Council votes for gender-neutral titles

Council votes for gender-neutral titles

Share to Facebook Share to Twitter Share to Google Plus

In a show of unanimous support, members of City Council passed legislation Feb. 14 that would change language in the Philadelphia Home Rule Charter to be more gender neutral.

Voters will ultimately decide the issue as a ballot question in the May 21 primary election.

The current charter mostly relies on male-specific titles, such as “councilman,” “councilmen” and “Councilmanic,” when referencing members of City Council. This measure would take away any gender-specific references and replace them with the more-inclusive forms of “councilmember,” “councilmembers” and “Council.”

“It’s really antiquated that we are using gender designations for people of our local legislative bodies,” said Councilmember Derek Green, who proposed the legislation. “This bill would take the perspective that, regardless of your gender expression, we will not define you in a specific way in our city government, and that we’re open to all people of all gender representations being members of this Council body.”

Green said he came up with the idea after a National League of Cities conference, which was attended by city-level legislators from across the country. There, he said, it struck him that members of council were always referred to in a more gender-neutral way.

“I came back and was reflecting on that, and noticed that some office placards at City Hall say ‘councilmember,’ while others say ‘councilman.’ Our business cards do the same,” he said.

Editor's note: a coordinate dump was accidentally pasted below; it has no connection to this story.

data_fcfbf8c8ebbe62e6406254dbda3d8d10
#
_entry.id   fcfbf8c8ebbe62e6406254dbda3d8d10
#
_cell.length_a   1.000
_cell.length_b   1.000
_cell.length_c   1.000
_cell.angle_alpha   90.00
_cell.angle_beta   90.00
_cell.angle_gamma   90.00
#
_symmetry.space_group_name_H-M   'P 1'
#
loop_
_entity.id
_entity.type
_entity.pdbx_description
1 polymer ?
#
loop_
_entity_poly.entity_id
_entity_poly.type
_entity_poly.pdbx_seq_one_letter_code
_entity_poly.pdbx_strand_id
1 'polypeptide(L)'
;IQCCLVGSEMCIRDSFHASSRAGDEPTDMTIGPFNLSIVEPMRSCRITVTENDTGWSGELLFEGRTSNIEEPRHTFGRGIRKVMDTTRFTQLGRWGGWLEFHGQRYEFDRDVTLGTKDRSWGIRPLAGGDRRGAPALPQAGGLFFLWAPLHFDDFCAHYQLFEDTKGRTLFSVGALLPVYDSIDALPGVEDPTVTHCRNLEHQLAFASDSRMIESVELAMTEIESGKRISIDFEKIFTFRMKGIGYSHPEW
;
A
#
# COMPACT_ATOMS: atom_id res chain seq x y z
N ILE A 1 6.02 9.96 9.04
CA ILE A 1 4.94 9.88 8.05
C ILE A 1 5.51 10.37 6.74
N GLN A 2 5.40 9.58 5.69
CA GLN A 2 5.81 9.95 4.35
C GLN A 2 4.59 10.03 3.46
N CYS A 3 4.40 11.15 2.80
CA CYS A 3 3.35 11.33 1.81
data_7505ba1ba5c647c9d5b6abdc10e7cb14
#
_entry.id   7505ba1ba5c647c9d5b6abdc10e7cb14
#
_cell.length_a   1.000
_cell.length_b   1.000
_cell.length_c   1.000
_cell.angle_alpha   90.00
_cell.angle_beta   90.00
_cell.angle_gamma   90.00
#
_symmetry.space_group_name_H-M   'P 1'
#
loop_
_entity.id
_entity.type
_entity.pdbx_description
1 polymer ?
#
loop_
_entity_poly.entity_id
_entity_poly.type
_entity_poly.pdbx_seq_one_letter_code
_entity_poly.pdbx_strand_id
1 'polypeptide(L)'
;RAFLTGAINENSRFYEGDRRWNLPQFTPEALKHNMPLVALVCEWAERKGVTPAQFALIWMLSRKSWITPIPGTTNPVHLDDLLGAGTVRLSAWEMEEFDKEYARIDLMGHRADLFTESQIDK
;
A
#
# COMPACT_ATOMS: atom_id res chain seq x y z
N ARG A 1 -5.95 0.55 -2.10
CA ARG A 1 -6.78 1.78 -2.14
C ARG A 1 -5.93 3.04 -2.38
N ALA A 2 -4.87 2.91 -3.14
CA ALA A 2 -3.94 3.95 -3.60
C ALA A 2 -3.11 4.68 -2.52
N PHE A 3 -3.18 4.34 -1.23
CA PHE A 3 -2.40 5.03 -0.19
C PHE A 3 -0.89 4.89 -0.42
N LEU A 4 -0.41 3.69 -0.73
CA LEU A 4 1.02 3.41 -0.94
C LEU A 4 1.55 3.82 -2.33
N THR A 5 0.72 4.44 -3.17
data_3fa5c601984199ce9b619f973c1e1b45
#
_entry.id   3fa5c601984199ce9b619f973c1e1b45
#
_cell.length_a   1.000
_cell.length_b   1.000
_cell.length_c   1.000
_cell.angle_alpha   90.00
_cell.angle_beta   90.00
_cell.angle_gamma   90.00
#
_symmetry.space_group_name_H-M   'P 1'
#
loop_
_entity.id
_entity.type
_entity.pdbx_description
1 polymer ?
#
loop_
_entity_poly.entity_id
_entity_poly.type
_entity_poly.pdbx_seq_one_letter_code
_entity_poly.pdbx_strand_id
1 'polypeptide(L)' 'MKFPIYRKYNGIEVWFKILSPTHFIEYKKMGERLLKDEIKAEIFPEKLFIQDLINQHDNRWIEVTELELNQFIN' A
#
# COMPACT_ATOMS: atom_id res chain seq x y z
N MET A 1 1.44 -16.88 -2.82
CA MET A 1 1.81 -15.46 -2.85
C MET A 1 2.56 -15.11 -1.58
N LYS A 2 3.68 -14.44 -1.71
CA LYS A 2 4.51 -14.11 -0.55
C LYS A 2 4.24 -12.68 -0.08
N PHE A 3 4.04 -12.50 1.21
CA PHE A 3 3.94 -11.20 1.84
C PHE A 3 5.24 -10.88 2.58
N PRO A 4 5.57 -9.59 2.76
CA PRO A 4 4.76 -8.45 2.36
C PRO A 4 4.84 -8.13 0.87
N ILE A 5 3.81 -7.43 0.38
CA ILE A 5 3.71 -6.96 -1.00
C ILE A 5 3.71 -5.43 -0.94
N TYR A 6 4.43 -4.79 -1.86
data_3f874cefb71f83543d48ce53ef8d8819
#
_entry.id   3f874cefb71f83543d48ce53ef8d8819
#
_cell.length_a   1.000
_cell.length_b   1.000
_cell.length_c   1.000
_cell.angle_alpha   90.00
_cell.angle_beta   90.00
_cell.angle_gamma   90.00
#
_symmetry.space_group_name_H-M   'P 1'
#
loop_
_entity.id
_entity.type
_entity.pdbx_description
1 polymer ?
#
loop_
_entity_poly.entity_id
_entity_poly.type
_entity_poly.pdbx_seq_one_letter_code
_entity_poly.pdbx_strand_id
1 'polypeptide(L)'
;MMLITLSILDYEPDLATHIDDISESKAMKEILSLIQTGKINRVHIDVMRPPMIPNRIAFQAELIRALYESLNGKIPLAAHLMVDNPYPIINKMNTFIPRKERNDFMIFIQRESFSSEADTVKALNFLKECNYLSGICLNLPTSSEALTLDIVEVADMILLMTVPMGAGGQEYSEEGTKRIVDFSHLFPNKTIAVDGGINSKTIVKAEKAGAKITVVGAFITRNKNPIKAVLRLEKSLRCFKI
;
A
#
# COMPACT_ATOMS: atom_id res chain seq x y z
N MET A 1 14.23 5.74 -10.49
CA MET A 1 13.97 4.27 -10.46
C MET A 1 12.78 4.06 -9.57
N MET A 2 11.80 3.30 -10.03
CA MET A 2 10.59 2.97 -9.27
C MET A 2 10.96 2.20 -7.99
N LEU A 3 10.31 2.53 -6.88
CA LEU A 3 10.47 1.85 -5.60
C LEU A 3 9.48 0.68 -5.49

In doing more research, he was surprised to find that the most updated versions of the city charter and code also refer to people on City Council as “councilmen,’ with the exception of a small number of “councilmember” references.

“It doesn’t even say ‘councilwomen’ — it says councilmen,” he said. “We’ve had women who were members of City Council for a long time.”

Six women currently serve on the 17-member Council.

“It’s not fair for someone who — regardless of how they express themselves from a gender perspective — reads our city code to find language that refers to members of City Council as men. That’s not a good perspective as a city that’s moving forward. As a society, we are moving forward on this issue and I think this helps in a small way to continue that progress.”

The Philadelphia Office of LGBT Affairs helped to generate initial support for the bill by enlisting two of its policy interns, both of whom identify as non-binary, to testify before City Council.

One of those people was Jasper Katz, a law student at Temple University, who says the move is not just a win for women but for transgender and non-binary folks as well.

“When you have language like ‘councilman,’ what that’s implying is that only men are welcome here,” they said. “Changing the language to ‘councilmember’ is a simple change. We’re not fundamentally altering the structure of our government, but what it does is send a huge signal to everyone in Philadelphia that they not only can participate in their government but they are wanted and needed.”

If the bill passes in May, it will go into effect for the next council session in January, when new members and those re-elected are sworn in. Green says the language overhaul will apply not only to the city charter and code but everything that’s designated for members of City Council, including business cards, websites, correspondence and letterhead.

If all goes as planned, the measure would further establish Philadelphia as a bastion of progressivism in the state of Pennsylvania, which still lags behind in offering even the most basic non-discrimination protections for its LGBTQ citizens. But Green says he sees a glimmer of hope on the state level and hopes Philadelphia can continue to push the Commonwealth in the right direction on the issue of LGBTQ rights.

“I hope the voters of Philadelphia will be supportive of this legislation,” he said. “We’re making progress but we have much more to do, especially at the state level. Every step that we can do here in Philadelphia, I think makes progress around the Commonwealth, as well.” 


Find us on Facebook
Follow Us
Find Us on YouTube
Find Us on Instagram
Sign Up for Our Newsletter